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Current Affairs

Tipping point for gay marriage in America?

Katherine Knowles March 23, 2006

When the Pew Research Centre conducted their annual poll examining people’s attitudes towards the gay community, they had a pleasant surprise. In every category support for gay people had increased.

On the thorny subject of gay marriage, 51% of the people questioned opposed it. This is a small but significant drop in objectors since 2004, when the poll reported that 63% of Americans were against it, many of whom “strongly objected”.

Michael Dimock, associate director of the Pew Research Centre said that gay marriage was still a very contentious issue .”A lot of people who opposed it then still oppose it now,” he said. Gradually, however, attitudes are becoming more liberal. In a poll in 1999 65% of people questioned were against gay marriage.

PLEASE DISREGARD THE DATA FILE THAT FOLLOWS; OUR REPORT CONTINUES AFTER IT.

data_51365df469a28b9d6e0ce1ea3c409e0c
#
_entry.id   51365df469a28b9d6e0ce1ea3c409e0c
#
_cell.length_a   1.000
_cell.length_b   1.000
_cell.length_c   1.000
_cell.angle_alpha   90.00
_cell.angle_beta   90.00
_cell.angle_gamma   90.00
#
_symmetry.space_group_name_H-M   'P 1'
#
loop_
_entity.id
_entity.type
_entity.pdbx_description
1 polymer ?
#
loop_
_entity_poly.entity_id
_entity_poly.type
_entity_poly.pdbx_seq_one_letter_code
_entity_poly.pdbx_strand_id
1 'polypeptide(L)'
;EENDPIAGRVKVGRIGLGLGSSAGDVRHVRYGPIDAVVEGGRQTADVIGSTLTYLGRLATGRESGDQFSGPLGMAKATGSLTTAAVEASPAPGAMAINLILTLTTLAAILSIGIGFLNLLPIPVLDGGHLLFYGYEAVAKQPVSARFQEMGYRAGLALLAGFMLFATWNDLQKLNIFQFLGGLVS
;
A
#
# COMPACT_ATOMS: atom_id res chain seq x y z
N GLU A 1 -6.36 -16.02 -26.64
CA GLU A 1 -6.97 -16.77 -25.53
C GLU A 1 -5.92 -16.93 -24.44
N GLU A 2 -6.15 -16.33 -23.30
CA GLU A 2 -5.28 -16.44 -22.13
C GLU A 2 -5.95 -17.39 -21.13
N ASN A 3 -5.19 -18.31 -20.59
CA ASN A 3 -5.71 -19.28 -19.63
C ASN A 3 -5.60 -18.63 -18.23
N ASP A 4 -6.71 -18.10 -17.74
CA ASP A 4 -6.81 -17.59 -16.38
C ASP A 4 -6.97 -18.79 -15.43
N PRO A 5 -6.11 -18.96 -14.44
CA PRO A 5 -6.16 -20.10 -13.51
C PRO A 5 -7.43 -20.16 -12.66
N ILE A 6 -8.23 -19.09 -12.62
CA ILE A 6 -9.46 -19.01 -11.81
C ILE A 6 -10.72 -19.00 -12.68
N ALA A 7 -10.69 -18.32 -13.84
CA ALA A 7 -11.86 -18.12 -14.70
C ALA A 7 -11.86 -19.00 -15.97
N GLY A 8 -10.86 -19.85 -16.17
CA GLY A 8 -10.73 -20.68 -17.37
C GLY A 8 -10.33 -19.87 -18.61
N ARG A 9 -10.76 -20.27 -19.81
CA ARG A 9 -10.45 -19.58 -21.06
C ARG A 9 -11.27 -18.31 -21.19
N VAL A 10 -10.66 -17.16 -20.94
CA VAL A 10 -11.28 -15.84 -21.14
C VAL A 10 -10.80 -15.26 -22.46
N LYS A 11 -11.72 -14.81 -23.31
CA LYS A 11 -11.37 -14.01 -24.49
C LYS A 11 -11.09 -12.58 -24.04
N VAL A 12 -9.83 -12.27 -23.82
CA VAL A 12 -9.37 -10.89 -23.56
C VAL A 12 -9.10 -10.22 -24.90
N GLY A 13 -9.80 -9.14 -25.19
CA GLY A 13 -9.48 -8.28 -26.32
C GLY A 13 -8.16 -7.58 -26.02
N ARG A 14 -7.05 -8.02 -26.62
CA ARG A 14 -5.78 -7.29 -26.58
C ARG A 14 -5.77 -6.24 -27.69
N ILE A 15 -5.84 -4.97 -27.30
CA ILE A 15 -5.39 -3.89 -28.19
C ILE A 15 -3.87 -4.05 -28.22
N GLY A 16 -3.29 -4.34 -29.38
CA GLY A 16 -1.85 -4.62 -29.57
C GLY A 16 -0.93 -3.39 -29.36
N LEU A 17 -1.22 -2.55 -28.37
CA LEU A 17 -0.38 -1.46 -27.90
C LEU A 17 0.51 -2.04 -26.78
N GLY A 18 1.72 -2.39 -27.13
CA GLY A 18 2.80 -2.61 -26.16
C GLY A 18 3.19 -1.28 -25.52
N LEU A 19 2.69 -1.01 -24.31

Adoption for gay couples is also hovering around the tipping point. The poll found that America was divided over the question, with 46% of nearly 2000 survey-takers in favour, while 48% opposed.

On the question of gay people serving in the military the survey takers were broadly in favour, with over 60% supporting the idea.

Dimock said: “it indicates that people are changing. They’re becoming more open and tolerant”.

More tolerant by very small increments, perhaps, but a shift towards greater tolerance nonetheless.

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